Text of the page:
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It’s almost over.

Soon, we’ll finally make several important political decisions, including who will be tasked with running the country for the next four years.

Decisions that may or may not be shaped by our Internet addiction.

“You didn’t build that.” The 47 percent. Big Bird. Binders full of women. Romnesia. Horses and bayonets.

Issues? Sure, we’re talking about them—but in easily digestible bits that make yesterday’s sound bites seem like fusty old-fashioned political commentary.

When it comes to the 2012 election season, it’s a meme, meme, meme, meme world—a social media-fueled race propelled by endless Facebook posts, Twitter blasts and Tumblr feeds.

Romney’s “binders full of women” comment during the October 16 debate, for example, had its own Facebook page (with nearly 100,000 “likes") and Tumblr feed before the televised showdown was even over.

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Certainly, it’s funny and entertaining and it serves, inarguably, to draw more people into the conversation. A new study released by the Pew Research Center’s Internet & American Life Project, for example, shows that 66 percent of all social-media users “have employed the platforms to post their thoughts about civic and political issues.”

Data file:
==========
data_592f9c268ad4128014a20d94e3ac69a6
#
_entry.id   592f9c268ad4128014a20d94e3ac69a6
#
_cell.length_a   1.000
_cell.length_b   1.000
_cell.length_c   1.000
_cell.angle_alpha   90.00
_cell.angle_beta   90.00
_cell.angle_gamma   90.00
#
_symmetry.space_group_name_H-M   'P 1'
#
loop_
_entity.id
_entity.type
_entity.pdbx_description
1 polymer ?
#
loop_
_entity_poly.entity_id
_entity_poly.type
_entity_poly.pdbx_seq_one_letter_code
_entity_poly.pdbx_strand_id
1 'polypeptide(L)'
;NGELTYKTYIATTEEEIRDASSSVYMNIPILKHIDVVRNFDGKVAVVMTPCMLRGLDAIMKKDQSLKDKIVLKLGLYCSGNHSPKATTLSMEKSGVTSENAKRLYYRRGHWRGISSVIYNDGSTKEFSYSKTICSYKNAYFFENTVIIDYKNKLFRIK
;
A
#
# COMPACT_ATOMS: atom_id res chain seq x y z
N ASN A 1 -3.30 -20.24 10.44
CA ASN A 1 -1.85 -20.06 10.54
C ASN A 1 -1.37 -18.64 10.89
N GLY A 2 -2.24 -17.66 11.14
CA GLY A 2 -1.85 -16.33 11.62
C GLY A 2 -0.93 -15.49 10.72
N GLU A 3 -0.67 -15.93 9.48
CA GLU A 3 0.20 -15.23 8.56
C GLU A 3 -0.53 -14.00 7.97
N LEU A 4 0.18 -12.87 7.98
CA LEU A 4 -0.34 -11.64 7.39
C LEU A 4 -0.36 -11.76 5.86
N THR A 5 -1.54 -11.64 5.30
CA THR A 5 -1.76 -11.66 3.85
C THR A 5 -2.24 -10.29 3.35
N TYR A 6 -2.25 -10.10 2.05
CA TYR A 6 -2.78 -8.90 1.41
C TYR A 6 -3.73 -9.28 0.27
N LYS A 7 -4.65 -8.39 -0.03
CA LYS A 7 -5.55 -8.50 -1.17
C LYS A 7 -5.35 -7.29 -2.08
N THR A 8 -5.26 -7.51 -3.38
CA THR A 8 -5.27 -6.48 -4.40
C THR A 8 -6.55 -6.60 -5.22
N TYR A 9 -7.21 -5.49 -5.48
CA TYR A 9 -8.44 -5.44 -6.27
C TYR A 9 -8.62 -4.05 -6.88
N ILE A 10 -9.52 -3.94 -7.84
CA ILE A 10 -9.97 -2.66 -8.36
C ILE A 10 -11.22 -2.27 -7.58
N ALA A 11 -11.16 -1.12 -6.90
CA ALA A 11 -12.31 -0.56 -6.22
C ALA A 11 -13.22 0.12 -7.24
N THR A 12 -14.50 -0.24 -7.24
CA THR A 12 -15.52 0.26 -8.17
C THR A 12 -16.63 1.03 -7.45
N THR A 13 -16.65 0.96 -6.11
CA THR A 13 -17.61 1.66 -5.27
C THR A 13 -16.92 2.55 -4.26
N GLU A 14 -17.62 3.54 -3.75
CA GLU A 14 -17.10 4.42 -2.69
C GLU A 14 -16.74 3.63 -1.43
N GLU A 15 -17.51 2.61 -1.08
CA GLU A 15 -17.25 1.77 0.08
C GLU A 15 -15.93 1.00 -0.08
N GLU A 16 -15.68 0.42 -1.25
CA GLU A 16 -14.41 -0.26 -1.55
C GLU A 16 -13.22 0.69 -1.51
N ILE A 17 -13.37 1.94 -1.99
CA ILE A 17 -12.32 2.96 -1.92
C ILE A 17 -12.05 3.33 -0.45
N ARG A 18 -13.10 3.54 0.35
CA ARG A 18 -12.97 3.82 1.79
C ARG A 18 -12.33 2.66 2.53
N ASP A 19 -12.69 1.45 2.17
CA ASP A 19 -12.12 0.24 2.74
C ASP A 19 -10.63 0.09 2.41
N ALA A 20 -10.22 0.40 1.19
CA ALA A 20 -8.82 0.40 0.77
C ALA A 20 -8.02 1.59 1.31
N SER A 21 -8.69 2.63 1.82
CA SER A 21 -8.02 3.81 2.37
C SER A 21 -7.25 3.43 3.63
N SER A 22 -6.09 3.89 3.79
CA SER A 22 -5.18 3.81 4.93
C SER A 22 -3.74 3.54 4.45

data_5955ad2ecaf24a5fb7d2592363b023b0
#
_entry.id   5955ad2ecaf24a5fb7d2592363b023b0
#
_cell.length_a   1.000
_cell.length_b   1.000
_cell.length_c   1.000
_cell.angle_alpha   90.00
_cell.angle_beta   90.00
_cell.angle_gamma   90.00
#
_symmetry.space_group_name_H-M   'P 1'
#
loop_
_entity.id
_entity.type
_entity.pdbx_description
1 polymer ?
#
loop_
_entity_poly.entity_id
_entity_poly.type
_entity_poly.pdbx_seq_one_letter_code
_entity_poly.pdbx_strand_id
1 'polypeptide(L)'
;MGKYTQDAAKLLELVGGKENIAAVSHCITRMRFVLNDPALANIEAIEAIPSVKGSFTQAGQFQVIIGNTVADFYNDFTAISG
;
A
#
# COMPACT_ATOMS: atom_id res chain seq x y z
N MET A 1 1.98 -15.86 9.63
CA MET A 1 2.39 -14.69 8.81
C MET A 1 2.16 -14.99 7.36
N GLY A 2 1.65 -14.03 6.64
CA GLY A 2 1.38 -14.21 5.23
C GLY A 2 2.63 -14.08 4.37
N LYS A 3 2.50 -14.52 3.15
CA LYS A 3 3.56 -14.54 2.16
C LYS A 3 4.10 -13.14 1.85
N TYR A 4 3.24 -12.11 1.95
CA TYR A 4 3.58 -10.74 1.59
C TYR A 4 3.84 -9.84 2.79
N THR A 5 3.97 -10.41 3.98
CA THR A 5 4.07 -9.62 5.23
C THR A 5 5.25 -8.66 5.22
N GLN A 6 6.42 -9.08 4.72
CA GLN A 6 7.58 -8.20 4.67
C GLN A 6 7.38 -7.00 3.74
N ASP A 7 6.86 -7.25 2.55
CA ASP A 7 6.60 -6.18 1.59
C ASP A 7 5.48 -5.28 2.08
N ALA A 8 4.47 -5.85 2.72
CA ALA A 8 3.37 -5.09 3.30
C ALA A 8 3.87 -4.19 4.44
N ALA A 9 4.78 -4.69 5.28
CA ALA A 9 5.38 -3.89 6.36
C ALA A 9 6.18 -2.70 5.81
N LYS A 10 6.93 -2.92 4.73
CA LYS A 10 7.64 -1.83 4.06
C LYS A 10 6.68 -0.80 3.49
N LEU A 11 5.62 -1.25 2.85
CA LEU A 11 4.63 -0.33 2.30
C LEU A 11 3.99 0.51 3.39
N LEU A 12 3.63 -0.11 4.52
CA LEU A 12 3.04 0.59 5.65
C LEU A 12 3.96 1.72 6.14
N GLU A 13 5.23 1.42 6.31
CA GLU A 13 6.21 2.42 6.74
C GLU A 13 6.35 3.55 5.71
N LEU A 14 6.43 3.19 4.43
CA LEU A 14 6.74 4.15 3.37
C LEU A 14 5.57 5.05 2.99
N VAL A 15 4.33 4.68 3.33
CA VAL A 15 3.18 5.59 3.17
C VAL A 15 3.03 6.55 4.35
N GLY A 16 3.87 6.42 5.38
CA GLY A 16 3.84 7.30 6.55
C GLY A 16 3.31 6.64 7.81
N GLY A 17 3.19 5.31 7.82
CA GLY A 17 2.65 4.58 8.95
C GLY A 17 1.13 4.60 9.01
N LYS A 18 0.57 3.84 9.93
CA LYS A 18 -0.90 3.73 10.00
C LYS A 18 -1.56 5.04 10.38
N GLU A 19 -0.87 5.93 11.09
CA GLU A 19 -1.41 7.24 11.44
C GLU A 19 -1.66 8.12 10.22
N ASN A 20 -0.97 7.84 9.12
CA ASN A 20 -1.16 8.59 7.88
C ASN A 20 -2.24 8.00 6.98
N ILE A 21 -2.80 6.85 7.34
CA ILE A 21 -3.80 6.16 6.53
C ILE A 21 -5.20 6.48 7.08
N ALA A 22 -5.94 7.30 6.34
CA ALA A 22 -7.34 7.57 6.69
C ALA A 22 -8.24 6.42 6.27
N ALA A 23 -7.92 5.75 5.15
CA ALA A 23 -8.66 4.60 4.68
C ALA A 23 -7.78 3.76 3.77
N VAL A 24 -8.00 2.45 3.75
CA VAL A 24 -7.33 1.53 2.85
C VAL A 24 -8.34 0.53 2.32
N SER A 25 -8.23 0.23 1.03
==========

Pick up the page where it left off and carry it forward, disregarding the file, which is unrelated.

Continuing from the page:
And such users, the study reveals, tend to skew younger and female with politically liberal or ideological viewpoints.

How that actually breaks down when it comes to cold, hard votes, however, won’t be known until at November 6 at the very soonest.

Until then, we’ll continue to share, repost and like. But it’s almost time to disconnect from the fray and move beyond the memes.

It’s almost, finally, time to vote. And for now at least, there’s no app for that.